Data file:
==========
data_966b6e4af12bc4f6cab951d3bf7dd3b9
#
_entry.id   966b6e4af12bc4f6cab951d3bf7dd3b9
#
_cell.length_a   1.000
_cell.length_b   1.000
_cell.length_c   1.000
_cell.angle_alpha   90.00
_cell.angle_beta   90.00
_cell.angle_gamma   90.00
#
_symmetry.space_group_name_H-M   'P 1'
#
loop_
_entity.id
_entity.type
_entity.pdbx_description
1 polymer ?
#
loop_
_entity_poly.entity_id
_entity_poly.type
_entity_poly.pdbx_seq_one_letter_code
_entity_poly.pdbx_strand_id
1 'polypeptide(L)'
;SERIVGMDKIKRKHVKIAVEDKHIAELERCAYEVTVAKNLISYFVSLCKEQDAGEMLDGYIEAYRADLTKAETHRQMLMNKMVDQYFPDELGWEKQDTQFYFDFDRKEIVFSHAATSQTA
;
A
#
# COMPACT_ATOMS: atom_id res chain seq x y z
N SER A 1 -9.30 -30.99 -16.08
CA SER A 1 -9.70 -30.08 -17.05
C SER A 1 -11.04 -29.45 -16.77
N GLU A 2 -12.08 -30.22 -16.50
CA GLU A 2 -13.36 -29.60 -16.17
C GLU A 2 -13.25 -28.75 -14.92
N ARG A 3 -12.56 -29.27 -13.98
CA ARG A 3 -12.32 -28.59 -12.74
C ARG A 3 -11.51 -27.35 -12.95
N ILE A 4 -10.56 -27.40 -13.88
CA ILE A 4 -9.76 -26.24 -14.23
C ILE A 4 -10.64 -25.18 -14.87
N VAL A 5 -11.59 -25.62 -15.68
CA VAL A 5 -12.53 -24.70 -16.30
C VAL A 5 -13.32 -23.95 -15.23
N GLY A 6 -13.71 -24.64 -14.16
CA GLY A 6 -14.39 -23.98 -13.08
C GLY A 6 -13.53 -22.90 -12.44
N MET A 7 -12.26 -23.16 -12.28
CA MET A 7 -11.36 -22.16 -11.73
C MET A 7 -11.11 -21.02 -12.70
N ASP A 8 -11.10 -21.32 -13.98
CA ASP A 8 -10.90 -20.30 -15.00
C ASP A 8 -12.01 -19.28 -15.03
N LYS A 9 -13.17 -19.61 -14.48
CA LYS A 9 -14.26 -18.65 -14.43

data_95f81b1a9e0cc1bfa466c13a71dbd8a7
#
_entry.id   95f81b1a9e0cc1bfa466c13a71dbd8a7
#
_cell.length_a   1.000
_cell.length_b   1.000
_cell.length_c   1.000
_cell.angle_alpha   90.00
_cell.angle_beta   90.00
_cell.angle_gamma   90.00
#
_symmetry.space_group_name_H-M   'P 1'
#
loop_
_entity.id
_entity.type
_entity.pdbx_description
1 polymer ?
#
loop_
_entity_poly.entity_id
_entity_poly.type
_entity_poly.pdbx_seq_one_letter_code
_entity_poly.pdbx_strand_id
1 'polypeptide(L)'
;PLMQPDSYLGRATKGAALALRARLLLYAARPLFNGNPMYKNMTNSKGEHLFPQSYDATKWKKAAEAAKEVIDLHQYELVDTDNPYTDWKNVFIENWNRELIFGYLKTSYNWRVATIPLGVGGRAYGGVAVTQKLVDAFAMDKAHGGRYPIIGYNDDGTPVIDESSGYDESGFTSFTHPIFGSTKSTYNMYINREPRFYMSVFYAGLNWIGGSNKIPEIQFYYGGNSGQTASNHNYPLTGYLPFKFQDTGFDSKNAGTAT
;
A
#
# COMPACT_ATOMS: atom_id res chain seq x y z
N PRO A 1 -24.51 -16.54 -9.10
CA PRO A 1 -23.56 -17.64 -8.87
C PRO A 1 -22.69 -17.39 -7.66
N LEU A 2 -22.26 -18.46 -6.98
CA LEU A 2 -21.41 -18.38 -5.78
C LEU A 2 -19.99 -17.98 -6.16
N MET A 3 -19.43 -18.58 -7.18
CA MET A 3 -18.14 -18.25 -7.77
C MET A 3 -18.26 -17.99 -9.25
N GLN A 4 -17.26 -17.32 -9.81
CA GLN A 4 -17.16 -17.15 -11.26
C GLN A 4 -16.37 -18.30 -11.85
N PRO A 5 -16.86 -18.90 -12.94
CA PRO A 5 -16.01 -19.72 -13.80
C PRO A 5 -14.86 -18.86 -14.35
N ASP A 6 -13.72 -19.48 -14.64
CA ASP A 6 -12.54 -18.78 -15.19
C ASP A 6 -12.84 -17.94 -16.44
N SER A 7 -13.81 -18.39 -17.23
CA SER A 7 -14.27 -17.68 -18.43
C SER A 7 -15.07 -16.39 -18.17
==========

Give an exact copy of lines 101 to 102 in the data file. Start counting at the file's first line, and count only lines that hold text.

C PRO A 5 -14.86 -18.86 -14.35
N ASP A 6 -13.72 -19.48 -14.64